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   Sep 18

Why burgers and biscuits can make you depressed – but eating fruit and veg can ward off the blues

Middle aged men who eat lots of junk food are at greater risk of depression

Those who are a healthy weight and exercise regularly are at less risk

Depression affects almost a fifth of British adults

Middle aged men whose diet is loaded with junk food – such as processed meat and sugary drinks – are at greater risk from depression, according to a new study.

However, researchers found eating plenty of fruit and vegetables wards off the blues.

A study of more than 2,000 men found a healthy diet reduced their risk of developing the mental illness which affects almost a fifth of British adults.

Middle aged men whose diets are loaded with junk food – such as processed meat and sugary drinks – are at greater risk of suffering from depression
And shedding the pounds by improving diet and exercising more was associated with fewer cases of the condition.

Nutritionist Anu Ruusunen, of the University of Eastern Finland, said:

‘The study reinforces the hypothesis a healthy diet has potential not only in the warding off of depression, but also in its prevention.’

Patients with depression often eat poorly and consume fewer nutrients, but it has been unclear whether diet is linked with the risk in healthy people.

The new study found those who ate most vegetables, fruits, berries, whole grains, poultry, fish and low fat cheese suffered less symptoms and a lower risk of the condition during 13 years of follow up.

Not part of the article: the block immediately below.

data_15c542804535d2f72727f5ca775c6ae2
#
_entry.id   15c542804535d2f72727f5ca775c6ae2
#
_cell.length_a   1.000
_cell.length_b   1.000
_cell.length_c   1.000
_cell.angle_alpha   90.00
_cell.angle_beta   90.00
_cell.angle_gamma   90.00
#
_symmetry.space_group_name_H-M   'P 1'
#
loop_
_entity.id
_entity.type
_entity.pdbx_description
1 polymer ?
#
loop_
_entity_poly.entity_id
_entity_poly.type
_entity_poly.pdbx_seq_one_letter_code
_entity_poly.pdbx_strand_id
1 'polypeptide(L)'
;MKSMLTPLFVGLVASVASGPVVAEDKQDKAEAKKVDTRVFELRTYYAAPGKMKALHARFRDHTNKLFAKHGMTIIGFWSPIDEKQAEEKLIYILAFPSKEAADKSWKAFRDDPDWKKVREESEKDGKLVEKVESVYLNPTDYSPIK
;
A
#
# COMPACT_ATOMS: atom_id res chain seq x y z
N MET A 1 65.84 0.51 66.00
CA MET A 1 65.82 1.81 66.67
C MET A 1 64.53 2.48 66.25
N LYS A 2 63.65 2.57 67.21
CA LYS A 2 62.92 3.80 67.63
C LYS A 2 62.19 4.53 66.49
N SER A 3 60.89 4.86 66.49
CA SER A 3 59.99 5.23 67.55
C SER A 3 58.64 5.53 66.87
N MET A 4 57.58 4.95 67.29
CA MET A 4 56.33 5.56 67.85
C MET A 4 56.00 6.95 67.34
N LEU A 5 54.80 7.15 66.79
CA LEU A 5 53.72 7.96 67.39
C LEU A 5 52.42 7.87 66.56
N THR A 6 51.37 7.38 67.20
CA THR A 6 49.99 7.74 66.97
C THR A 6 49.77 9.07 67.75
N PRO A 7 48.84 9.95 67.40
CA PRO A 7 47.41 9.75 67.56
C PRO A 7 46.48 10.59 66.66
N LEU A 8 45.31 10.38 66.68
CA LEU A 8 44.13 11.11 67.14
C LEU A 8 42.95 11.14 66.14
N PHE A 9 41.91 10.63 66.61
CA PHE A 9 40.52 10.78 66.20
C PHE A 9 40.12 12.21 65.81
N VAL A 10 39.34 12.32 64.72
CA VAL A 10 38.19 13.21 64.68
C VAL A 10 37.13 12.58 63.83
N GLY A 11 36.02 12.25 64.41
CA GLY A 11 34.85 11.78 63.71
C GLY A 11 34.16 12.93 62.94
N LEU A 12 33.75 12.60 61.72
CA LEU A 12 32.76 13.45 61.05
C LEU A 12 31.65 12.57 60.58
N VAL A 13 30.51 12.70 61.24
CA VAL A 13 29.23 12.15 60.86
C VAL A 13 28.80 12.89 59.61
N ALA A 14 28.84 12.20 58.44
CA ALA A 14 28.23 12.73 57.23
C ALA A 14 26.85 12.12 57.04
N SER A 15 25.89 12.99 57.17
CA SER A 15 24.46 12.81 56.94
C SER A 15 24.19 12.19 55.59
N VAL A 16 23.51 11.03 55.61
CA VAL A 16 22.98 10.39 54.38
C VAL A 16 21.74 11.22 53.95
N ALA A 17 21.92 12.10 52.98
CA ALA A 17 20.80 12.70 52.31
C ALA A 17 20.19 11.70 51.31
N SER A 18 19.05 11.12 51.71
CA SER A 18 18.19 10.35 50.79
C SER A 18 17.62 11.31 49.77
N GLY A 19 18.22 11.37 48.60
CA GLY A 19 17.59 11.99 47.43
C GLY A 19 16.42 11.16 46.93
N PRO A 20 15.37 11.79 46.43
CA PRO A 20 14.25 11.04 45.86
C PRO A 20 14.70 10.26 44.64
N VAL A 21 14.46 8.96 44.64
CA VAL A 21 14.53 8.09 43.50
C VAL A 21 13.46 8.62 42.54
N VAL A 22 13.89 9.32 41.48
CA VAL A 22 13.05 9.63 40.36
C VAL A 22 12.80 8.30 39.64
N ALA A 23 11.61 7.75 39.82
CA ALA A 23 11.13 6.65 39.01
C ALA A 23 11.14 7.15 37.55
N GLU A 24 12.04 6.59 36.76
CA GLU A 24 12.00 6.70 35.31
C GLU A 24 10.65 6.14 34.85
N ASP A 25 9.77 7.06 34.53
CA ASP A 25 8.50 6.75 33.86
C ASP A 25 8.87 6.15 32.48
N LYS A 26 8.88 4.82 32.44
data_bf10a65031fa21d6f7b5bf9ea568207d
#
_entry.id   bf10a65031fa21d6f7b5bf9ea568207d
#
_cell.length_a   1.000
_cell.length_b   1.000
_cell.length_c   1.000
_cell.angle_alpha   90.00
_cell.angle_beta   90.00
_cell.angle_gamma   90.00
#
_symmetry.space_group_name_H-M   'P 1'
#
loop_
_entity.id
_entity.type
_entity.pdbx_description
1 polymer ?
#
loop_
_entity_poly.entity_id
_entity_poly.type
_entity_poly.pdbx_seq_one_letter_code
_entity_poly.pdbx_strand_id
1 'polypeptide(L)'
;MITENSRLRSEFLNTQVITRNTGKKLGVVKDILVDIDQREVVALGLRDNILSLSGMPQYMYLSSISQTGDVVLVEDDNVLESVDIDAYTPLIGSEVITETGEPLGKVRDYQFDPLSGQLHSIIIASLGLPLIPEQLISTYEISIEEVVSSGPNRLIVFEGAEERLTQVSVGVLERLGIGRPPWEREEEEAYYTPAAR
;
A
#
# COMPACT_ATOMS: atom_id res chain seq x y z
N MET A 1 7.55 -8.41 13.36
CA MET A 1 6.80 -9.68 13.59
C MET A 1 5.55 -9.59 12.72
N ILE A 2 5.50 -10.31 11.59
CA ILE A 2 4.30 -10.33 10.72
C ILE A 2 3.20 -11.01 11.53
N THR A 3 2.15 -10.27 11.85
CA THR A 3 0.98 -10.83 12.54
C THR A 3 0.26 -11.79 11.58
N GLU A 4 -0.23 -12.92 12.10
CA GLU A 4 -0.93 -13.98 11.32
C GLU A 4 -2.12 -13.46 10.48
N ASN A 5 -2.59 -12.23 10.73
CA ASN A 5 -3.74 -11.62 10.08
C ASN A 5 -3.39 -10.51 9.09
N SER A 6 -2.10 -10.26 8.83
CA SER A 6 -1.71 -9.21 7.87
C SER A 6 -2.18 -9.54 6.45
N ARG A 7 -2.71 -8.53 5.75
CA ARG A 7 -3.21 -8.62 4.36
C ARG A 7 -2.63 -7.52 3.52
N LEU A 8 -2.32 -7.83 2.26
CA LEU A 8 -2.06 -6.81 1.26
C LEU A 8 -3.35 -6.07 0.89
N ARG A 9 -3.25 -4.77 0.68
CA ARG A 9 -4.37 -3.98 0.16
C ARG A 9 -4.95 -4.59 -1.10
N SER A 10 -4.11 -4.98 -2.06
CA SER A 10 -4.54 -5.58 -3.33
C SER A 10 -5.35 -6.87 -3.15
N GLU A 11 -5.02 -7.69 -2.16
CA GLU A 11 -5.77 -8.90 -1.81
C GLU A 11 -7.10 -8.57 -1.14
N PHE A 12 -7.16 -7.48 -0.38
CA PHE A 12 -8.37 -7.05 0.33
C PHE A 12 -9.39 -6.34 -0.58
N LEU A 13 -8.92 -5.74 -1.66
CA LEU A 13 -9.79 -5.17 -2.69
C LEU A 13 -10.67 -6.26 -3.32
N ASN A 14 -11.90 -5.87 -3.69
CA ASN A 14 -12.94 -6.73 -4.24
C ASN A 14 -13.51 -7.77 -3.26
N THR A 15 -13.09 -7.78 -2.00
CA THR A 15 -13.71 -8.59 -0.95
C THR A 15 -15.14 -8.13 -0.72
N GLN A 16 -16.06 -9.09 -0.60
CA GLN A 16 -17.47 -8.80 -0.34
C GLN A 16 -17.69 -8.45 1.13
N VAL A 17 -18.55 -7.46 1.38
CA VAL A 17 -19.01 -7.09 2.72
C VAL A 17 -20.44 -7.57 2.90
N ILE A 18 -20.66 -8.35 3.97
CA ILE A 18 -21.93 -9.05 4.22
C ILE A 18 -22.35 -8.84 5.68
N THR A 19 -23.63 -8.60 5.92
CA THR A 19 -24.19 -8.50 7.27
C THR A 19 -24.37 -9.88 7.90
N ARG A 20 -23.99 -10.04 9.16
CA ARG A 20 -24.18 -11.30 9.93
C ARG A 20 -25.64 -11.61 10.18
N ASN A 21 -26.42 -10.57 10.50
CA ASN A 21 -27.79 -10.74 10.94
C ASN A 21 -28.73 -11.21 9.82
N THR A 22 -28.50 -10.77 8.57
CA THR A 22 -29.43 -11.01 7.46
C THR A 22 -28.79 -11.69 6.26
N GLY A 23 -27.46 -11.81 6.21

Increased intake of folate found in vegetables, fruits, berries, whole grains, meat and liver also had a beneficial affect, along with greater coffee consumption.
And participation in a three year lifestyle intervention programme involving a separate group of 140 middle aged men and women improved depression scores, with slimmer bodies leading to fewer symptoms.

Eating plenty of fruit and vegetables wards off the blues
But a junk food diet characterised by eating a lot of sausages, processed meats, sugary drinks, desserts and snacks, manufactured foods and baked or processed potatoes was associated with an increase in cases.

Contrary to some earlier observations, vitamin B12 intake, tea drinking and total caffeine intake were not related to the risk of depression in this study.

The study was based on the population-based Kuopio Ischaemic Heart Disease Risk Factor Study and the participants were all middle aged or older Finnish men.

Their diet was measured by food records and food frequency questionnaires, and information on cases of depression was obtained from the National Hospital Discharge Register.

Depression is one of the leading health challenges in the world and its effects on public health, economics and quality of life are enormous.

Not only treatment of depression, but also prevention of depression needs new approaches. Diet and other lifestyle factors may be one possibility.

The research was published in Psychotherapy and Psychosomatics, European Journal of Nutrition, Public Health Nutrition and Diabetic Medicine.

In the UK, depression hits 19 per cent of people with 21 per cent of women reporting symptoms and 16 per cent of men. The highest rates occur among those aged between 50 and 54.

Read more: http://www.dailymail.co.uk/health/article-2423492/Why-burgers-biscuits-make-depressed–eating-fruit-veg-ward-blues.html#ixzz2fE0KVp8N

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